International investment agreement

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An International Investment Agreement (IIA) is a type of treaty between countries that addresses issues relevant to cross-border investments, usually for the purpose of protection, promotion and liberalization of such investments. Most IIAs cover foreign direct investment (FDI) and portfolio investment, but some exclude the latter. Countries concluding IIAs commit themselves to adhere to specific standards on the treatment of foreign investments within their territory. IIAs further define procedures for the resolution of disputes should these commitments not be met. The most common types of IIAs are Bilateral Investment Treaties (BITs) and Preferential Trade and Investment Agreements (PTIAs). International Taxation Agreements and Double Taxation Treaties (DTTs) are also considered as IIAs, as taxation commonly has an important impact on foreign investment.

Bilateral investment treaties deal primarily with the admission, treatment and protection of foreign investment. They usually cover investments by enterprises or individuals of one country in the territory of its treaty partner. Preferential Trade and Investment Agreements are treaties among countries on cooperation in economic and trade areas. Usually they cover a broader set of issues and are concluded at bilateral or regional levels. In order to classify as IIAs, PTIAs must include, among other content, specific provisions on foreign investment. International taxation agreements deal primarily with the issue of double taxation in international financial activities (e.g., regulating taxes on income, assets or financial transactions). They are commonly concluded bilaterally, though some agreements also involve a larger number of countries.

Contents[edit]

Countries conclude IIAs primarily for the protection and, indirectly, promotion of foreign investment, and increasingly also for the purpose of liberalization of such investment. IIAs offer companies and individuals from contracting parties increased security and certainty under international law when they invest or set up a business in other countries party to the agreement. The reduction of the investment risk flowing from an IIA is meant to encourage companies and individuals to invest in the country that concluded the IIA. Allowing foreign investors to settle disputes with the host country through international arbitration, rather than only the host country’s domestic courts, is an important aspect in this context.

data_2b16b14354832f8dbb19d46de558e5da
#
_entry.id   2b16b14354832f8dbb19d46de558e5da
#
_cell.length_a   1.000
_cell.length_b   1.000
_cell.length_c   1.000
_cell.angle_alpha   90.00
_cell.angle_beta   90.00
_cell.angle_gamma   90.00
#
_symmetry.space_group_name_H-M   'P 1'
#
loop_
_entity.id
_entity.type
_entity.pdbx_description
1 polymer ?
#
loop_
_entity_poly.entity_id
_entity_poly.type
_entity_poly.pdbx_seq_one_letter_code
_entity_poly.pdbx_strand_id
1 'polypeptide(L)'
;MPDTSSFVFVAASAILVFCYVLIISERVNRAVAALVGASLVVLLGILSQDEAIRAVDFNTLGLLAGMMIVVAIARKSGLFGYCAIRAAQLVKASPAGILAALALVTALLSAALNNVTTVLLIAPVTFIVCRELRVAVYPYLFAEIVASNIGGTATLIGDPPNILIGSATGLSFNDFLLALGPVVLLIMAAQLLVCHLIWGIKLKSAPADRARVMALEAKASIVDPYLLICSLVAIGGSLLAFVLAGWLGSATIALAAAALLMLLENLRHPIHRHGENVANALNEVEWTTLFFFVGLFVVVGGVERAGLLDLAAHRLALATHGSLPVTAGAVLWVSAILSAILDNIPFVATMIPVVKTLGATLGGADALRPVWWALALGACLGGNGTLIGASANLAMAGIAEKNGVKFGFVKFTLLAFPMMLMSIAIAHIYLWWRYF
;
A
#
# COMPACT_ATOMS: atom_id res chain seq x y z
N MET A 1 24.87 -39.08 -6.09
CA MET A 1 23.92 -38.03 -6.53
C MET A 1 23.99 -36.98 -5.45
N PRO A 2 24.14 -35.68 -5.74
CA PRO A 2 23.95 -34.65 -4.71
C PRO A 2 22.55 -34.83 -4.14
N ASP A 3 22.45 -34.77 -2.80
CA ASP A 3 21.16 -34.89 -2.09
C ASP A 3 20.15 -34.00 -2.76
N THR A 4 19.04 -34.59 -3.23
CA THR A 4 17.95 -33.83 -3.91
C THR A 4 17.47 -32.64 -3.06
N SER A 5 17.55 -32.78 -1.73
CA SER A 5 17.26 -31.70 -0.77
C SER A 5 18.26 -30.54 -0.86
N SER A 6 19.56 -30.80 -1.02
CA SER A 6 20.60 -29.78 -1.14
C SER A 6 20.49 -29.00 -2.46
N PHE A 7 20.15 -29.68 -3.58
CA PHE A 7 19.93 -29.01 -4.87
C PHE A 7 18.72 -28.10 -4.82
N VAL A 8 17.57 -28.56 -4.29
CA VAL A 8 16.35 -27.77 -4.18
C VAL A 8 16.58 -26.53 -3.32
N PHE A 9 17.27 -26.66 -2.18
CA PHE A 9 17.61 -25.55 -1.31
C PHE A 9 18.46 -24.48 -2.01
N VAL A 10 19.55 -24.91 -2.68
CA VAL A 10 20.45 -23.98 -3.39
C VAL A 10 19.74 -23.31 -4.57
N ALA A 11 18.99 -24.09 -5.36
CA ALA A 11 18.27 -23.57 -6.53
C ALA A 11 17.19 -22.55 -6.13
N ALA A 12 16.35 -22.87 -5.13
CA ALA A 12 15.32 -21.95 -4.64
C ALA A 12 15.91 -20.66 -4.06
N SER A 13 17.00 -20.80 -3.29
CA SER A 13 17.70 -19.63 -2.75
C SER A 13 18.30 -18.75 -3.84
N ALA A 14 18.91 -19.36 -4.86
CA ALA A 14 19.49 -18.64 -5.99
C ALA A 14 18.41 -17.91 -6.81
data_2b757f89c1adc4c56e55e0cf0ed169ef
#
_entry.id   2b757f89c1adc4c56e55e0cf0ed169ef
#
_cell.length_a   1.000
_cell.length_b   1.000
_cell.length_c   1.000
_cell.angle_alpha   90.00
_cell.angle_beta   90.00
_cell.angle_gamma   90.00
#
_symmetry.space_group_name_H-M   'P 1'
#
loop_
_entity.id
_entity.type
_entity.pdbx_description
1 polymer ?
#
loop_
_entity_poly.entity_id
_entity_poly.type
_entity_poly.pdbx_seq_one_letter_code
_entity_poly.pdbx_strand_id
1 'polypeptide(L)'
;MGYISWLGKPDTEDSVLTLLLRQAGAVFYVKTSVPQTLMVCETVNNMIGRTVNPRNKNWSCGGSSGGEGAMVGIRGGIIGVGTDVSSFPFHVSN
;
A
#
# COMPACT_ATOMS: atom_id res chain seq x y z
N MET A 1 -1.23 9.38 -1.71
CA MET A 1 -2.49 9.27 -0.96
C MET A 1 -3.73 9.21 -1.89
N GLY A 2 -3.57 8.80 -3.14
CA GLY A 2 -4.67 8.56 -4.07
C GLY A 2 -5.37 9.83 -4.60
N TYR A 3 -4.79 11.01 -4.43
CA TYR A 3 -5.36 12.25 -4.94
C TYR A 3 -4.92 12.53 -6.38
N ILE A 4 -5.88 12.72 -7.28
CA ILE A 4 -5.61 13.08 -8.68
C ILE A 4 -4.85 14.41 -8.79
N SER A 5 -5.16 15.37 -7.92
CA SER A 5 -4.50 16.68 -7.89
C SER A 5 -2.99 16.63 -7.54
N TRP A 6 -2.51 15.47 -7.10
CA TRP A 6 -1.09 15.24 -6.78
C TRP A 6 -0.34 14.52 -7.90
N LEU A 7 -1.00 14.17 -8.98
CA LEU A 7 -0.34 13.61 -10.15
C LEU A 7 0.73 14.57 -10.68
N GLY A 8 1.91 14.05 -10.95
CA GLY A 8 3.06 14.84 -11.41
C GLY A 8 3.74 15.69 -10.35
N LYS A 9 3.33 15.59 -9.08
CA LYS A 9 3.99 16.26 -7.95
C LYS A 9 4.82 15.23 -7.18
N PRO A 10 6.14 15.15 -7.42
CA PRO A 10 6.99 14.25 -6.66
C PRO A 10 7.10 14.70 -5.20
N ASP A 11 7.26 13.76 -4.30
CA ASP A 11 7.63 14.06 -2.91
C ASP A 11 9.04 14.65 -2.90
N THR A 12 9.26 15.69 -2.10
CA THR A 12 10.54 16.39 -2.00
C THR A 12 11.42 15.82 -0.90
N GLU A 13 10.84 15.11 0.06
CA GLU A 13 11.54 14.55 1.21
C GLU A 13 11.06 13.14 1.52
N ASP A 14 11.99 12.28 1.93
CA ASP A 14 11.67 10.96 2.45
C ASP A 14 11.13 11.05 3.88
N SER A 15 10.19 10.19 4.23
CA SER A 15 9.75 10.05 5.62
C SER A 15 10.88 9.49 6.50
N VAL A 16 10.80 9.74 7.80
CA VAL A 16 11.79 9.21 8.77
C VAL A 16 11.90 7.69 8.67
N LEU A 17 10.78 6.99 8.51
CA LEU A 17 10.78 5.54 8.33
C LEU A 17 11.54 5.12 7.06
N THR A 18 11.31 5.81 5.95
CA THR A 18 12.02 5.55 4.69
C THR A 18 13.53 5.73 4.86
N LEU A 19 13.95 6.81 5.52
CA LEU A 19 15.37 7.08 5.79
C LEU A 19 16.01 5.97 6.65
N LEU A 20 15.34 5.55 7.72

Typical provisions found in BITs and PTIAs are clauses on the standards of protection and treatment of foreign investments, usually addressing issues such as fair and equitable treatment, full protection and security, national treatment, and most-favored nation treatment.[1] Provisions on compensation for losses incurred by foreign investors as a result of expropriation or due to war and strife usually also form a core part of such agreements. Most IIAs additionally regulate the cross-border transfer of funds in connection with foreign investments.

Contrary to investment protection, provisions on investment promotion are rarely formally included in IIAs, and if so such provisions usually remain non-binding. Nevertheless, the assumption is that the enhanced protection formally offered to foreign investors through an IIA will encourage and promote cross-border investments. The benefits that increased foreign investment can bring about are important for developing countries that aim at using foreign investment and IIAs as tools to enhance their economic development.

BITs and some PTIAs also include a provision on investor-State dispute settlement. Usually this gives investors the right to submit a case to an international arbitral tribunal when a dispute with the host country arises. Common venues through which arbitration is sought are the International Centre for Settlement of Investment Disputes (ICSID), the United Nations Commission on International Trade Law (UNCITRAL) and the International Chamber of Commerce (ICC).

International taxation agreements deal primarily with the elimination of double taxation, but may in parallel address related issues such as the prevention of tax evasion.

Types[edit]

Bilateral investment treaties[edit]

To a large extent, the international legal aspects of the relationship between countries and foreign investors are addressed bilaterally between two countries. The conclusion of BITs has evolved from the second half of the 20th century onwards, and today these agreements constitute a key component of the contemporary international law on foreign investment. The United Nations Conference on Trade and Development (UNCTAD) defines BITs as "agreements between two countries for the reciprocal encouragement, promotion and protection of investments in each other's territories by companies based in either country."[2] While the basic content of BITs has largely remained the same over the years, focusing on investment protection as the core issue, matters reflecting public policy concerns (e.g. health, safety, essential security or environmental protection) have in recent years more frequently been incorporated into BITs.[3]